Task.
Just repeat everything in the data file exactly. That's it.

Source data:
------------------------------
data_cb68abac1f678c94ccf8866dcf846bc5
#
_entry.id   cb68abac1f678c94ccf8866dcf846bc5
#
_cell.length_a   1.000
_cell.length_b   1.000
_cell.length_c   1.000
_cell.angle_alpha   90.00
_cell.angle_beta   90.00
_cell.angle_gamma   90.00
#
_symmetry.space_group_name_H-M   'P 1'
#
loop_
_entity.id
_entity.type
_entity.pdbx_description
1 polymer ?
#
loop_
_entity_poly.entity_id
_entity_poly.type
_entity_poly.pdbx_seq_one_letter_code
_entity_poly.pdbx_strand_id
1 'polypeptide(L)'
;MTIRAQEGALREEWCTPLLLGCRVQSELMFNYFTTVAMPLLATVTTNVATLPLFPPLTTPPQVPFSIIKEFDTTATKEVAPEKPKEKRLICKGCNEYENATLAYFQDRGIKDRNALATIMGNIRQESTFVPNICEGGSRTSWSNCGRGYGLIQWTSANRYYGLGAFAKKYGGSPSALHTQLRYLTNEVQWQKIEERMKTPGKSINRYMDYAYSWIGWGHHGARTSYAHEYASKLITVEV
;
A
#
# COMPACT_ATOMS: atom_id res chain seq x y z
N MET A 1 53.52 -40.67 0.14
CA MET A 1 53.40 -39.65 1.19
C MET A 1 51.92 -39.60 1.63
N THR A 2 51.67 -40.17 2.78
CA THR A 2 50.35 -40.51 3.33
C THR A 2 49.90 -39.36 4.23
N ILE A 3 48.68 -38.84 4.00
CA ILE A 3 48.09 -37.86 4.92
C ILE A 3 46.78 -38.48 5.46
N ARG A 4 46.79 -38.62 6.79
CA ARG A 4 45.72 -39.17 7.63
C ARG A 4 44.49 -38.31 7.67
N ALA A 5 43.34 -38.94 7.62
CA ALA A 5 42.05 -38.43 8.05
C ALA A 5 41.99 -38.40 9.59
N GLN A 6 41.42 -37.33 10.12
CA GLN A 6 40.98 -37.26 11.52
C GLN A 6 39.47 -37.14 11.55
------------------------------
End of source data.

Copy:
data_cb68abac1f678c94ccf8866dcf846bc5
#
_entry.id   cb68abac1f678c94ccf8866dcf846bc5
#
_cell.length_a   1.000
_cell.length_b   1.000
_cell.length_c   1.000
_cell.angle_alpha   90.00
_cell.angle_beta   90.00
_cell.angle_gamma   90.00
#
_symmetry.space_group_name_H-M   'P 1'
#
loop_
_entity.id
_entity.type
_entity.pdbx_description
1 polymer ?
#
loop_
_entity_poly.entity_id
_entity_poly.type
_entity_poly.pdbx_seq_one_letter_code
_entity_poly.pdbx_strand_id
1 'polypeptide(L)'
;MTIRAQEGALREEWCTPLLLGCRVQSELMFNYFTTVAMPLLATVTTNVATLPLFPPLTTPPQVPFSIIKEFDTTATKEVAPEKPKEKRLICKGCNEYENATLAYFQDRGIKDRNALATIMGNIRQESTFVPNICEGGSRTSWSNCGRGYGLIQWTSANRYYGLGAFAKKYGGSPSALHTQLRYLTNEVQWQKIEERMKTPGKSINRYMDYAYSWIGWGHHGARTSYAHEYASKLITVEV
;
A
#
# COMPACT_ATOMS: atom_id res chain seq x y z
N MET A 1 53.52 -40.67 0.14
CA MET A 1 53.40 -39.65 1.19
C MET A 1 51.92 -39.60 1.63
N THR A 2 51.67 -40.17 2.78
CA THR A 2 50.35 -40.51 3.33
C THR A 2 49.90 -39.36 4.23
N ILE A 3 48.68 -38.84 4.00
CA ILE A 3 48.09 -37.86 4.92
C ILE A 3 46.78 -38.48 5.46
N ARG A 4 46.79 -38.62 6.79
CA ARG A 4 45.72 -39.17 7.63
C ARG A 4 44.49 -38.31 7.67
N ALA A 5 43.34 -38.94 7.62
CA ALA A 5 42.05 -38.43 8.05
C ALA A 5 41.99 -38.40 9.59
N GLN A 6 41.42 -37.33 10.12
CA GLN A 6 40.98 -37.26 11.52
C GLN A 6 39.47 -37.14 11.55